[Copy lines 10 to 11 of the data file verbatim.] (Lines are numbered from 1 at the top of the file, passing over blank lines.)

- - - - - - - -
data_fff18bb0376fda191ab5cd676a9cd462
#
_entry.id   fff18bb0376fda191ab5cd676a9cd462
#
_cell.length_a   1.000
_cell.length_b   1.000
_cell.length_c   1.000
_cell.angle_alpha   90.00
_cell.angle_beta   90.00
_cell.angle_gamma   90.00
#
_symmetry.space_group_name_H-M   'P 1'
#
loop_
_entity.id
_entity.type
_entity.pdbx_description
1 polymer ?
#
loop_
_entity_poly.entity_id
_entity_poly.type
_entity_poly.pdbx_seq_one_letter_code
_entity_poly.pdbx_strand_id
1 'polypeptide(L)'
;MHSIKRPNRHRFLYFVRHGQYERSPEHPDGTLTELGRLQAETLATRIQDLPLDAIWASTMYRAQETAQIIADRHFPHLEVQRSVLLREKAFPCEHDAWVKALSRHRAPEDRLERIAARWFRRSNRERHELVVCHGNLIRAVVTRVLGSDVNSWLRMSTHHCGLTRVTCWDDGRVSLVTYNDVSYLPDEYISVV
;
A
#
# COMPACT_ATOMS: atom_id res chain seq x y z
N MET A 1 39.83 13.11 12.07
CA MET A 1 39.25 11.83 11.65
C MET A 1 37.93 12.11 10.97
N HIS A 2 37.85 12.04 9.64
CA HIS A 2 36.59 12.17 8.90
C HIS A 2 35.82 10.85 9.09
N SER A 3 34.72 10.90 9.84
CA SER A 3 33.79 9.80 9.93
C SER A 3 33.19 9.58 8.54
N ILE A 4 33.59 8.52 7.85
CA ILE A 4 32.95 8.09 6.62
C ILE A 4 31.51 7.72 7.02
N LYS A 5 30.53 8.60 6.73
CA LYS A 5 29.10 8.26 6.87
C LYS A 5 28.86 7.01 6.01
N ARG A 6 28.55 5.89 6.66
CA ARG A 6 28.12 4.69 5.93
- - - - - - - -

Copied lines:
_cell.angle_gamma   90.00
#